HomeResearchImmune Control in Chronic Human Viral Infections

Our Scientists

Immune Control in Chronic Human Viral Infections

Research Summary

Bruce Walker seeks to determine how the immune system controls chronic viral infections and to augment antiviral immunity for therapeutic benefit.

Despite dramatic clinical effects resulting from the advent of highly active antiviral therapy (HAART) for the treatment of HIV-1 infection, it is increasingly clear that viral eradication will be exceedingly difficult to achieve. Some persons, however, have now been infected with HIV for more than 30 years without developing progressive disease, and maintain low to undetectable viral loads in blood, even though they have never been treated with antiviral drugs. These persons seem to have achieved with HIV-1 what is achieved with other chronic viral infections such as Epstein-Barr virus (EBV) and cytomegalovirus (CMV)—viral containment rather than eradication. Our goal is to perform patient-oriented research to understand the immune control of HIV and to use this information to develop interventions to induce immunologic control in persons with otherwise progressive infections.

Correlates of Immune Protection in HIV Infection: Learning from Patients
As an infectious disease specialist and practicing physician, I focus my research on human diseases, and in particular on HIV infection, which was a new and undefined illness when I started my medical career. The major focus of our work has been on defining how the immune system fights HIV and why it usually loses the battle. Our early work identified HIV-1–specific cytotoxic CD4 T lymphocyte (CTL) responses in infected persons (Nature 1987; Science 1988), detected strong virus-specific T helper cell responses in persons whose viremia is controlled without treatment (Science 1997), and demonstrated that early treatment of acute infection leads to increased immunity and the transient ability to control viremia in the majority of infected persons (Nature 2000).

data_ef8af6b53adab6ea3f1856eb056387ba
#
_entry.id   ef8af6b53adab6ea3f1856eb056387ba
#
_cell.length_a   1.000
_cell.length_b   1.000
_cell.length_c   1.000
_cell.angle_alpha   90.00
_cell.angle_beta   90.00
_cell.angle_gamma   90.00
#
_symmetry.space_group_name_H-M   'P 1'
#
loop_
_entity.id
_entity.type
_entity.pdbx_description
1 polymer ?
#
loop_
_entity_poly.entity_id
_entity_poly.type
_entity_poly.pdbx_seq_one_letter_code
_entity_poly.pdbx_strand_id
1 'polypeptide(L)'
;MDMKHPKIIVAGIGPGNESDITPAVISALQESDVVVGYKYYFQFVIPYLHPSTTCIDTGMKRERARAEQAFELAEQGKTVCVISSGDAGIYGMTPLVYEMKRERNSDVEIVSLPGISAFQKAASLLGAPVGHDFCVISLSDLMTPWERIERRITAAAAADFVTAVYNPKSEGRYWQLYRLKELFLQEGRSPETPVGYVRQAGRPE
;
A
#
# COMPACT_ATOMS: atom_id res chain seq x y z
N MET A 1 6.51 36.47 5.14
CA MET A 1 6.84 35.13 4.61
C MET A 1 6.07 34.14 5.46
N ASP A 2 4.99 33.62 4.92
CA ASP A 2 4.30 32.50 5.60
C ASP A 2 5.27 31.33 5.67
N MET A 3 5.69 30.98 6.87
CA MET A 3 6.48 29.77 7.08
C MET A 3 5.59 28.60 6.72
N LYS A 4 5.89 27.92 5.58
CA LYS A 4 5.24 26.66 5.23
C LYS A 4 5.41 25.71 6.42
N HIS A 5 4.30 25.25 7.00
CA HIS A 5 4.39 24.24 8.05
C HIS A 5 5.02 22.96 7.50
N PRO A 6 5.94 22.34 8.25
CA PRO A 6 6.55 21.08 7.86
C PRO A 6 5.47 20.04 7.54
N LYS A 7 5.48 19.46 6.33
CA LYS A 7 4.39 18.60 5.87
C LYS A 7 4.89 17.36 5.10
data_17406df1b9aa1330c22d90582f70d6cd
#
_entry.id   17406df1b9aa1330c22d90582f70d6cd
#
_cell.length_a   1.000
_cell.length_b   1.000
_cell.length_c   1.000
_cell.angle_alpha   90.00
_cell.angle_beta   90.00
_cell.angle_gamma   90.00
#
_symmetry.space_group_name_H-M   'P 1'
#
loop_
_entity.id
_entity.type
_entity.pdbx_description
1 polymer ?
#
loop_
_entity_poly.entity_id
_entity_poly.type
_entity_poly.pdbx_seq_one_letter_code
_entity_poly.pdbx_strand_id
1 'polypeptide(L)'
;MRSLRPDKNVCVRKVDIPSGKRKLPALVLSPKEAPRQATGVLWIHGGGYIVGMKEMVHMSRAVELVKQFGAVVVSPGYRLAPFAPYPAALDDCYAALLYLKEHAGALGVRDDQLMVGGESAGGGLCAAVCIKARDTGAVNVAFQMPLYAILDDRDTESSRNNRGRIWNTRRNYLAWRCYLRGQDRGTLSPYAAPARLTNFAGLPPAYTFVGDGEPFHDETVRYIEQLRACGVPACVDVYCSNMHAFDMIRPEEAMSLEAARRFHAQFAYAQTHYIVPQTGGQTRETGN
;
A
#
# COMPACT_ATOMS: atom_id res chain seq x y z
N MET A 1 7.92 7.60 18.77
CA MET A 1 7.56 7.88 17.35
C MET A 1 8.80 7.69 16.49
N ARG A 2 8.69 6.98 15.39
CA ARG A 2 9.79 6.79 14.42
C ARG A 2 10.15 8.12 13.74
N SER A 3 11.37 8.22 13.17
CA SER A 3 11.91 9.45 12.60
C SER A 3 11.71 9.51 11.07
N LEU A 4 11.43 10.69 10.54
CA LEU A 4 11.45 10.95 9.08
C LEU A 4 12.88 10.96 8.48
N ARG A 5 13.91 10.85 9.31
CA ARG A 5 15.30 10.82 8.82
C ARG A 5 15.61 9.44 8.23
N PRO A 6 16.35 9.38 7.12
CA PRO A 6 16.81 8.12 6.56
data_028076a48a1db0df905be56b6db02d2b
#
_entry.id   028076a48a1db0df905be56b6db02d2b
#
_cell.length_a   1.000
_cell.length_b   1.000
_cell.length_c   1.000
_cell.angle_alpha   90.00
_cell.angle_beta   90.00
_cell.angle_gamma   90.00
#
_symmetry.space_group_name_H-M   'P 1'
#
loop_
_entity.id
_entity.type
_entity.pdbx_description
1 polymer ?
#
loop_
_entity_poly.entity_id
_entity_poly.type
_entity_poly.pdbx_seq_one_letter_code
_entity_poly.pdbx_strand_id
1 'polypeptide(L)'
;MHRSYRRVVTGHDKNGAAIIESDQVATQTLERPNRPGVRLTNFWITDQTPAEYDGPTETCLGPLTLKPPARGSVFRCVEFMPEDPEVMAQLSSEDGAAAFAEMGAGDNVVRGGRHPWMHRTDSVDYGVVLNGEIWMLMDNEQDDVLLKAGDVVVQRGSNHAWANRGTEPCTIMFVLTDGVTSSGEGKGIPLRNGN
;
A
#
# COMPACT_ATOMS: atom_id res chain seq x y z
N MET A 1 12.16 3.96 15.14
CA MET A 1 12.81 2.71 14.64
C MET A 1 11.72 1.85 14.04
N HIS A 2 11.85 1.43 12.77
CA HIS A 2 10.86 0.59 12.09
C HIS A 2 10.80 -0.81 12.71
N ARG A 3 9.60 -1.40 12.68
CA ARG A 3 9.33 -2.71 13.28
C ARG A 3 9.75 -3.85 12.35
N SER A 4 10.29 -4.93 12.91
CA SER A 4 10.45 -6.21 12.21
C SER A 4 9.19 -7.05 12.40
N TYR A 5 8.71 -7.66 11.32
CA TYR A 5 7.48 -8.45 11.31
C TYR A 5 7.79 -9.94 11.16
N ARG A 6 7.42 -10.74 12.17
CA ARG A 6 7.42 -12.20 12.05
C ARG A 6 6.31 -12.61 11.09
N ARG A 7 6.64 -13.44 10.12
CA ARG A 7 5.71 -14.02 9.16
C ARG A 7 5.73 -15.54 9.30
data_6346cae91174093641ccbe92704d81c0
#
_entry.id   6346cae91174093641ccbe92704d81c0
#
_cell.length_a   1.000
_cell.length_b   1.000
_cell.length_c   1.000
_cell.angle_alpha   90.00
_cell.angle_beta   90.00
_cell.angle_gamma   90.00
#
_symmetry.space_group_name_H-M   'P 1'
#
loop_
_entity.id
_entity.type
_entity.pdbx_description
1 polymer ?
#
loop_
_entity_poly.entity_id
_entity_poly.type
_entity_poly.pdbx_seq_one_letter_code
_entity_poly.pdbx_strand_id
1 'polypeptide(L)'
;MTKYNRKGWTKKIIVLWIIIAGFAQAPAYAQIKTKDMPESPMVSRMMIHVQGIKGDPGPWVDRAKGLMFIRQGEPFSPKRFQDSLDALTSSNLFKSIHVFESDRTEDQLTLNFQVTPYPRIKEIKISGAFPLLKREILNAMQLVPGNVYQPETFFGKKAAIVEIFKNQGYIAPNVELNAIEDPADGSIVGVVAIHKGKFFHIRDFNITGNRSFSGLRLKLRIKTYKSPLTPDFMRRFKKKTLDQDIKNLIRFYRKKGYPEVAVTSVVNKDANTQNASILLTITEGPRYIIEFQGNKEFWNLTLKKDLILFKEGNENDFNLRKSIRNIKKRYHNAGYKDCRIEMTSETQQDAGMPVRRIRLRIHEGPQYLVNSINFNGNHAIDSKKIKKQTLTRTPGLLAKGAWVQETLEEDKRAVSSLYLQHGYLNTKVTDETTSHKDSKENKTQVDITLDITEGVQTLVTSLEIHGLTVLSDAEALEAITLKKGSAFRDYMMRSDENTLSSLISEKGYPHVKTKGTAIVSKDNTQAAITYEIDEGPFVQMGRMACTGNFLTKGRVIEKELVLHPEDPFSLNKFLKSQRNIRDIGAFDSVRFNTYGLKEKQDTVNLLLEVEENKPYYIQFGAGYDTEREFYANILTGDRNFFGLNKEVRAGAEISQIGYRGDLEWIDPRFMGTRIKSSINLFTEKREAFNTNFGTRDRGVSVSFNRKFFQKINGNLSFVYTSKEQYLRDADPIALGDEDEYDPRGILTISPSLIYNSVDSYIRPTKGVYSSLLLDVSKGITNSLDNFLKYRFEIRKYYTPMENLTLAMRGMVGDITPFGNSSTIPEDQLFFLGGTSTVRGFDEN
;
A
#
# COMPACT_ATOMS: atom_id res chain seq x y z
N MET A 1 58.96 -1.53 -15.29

In our ongoing attempts to understand immune control of HIV, we concentrate on two groups of infected persons in whom control of HIV infection is apparent. One group is persons with chronic HIV infection who maintain extremely low levels of plasma viremia without the need for treatment, and thus do not progress to develop HIV-associated disease. We established an international collaborative study that has now recruited a cohort of more than 1,500 infected such persons who control viremia either to undetectable levels (elite controllers, <50 RNA copies/ml plasma) or to levels at which disease progression and transmission are markedly reduced (viremic controllers, 50–2,000 RNA copies/ml), despite never having been treated with antiviral drug therapy. We have used this cohort to define viral, host genetic, and immunologic factors associated with this control.

A second group in which at least transient viral control is apparent is persons in the acute stages of HIV infection. Over the past 10 years, we have identified more than 300 persons with acute HIV infection, usually presenting with a flu-like syndrome and often initially not appropriately diagnosed by health-care providers because the diagnostic HIV antibody test remains negative for a few weeks after infection. We focus these studies on patients we recruit in Boston and patients we have identified at our additional research site at the heart of the HIV and tuberculosis epidemics in KwaZulu-Natal Province, South Africa. There the numbers of new infections remain staggering, with infection rates among pregnant women at our clinical site rising from less than 1 percent at age 15 to more than 50 percent by age 23. Because the initial peak viremia and subsequent containment of viremia vary markedly among acutely infected persons, these cohorts provide an optimal cohort in which to define effective and ineffective immune responses.

In these cohorts, our main hypothesis is that durable immune control of HIV can be achieved and that understanding this control will contribute to the development of vaccines and immunotherapeutics. More specifically, we hypothesize that control is due to a combination of host genetic, immunologic, and viral factors, and that these can be defined by analysis of spontaneous control of viremia.

Host Genomics and HIV Control
Despite years of research, the actual correlates of protection in HIV infection remain unclear. We reasoned that new developments in the field of genomics might provide insights into genetic factors that modulate HIV control. To address this, we established a cohort of HIV controllers and progressors and initiated a genome-wide association scan (GWAS) to determine single-nucleotide polymorphisms (SNPs) that are associated with control or lack of control. We enrolled 1,500 HIV controllers, defined by the ability to maintain viral loads of fewer than 2,000 RNA copies/ml in the absence of therapy. These people were recruited through an international collaborative network involving not just scientists and research clinicians but also physicians and nurses in private practice who care for such patients. Studies were completed in nearly 1,000 of the controllers as well as nearly 3,000 persons with progressive infection and high viral loads, in whom we measured 1.3 million SNPs and performed stepwise logistic regression to define significant SNPs associated with control.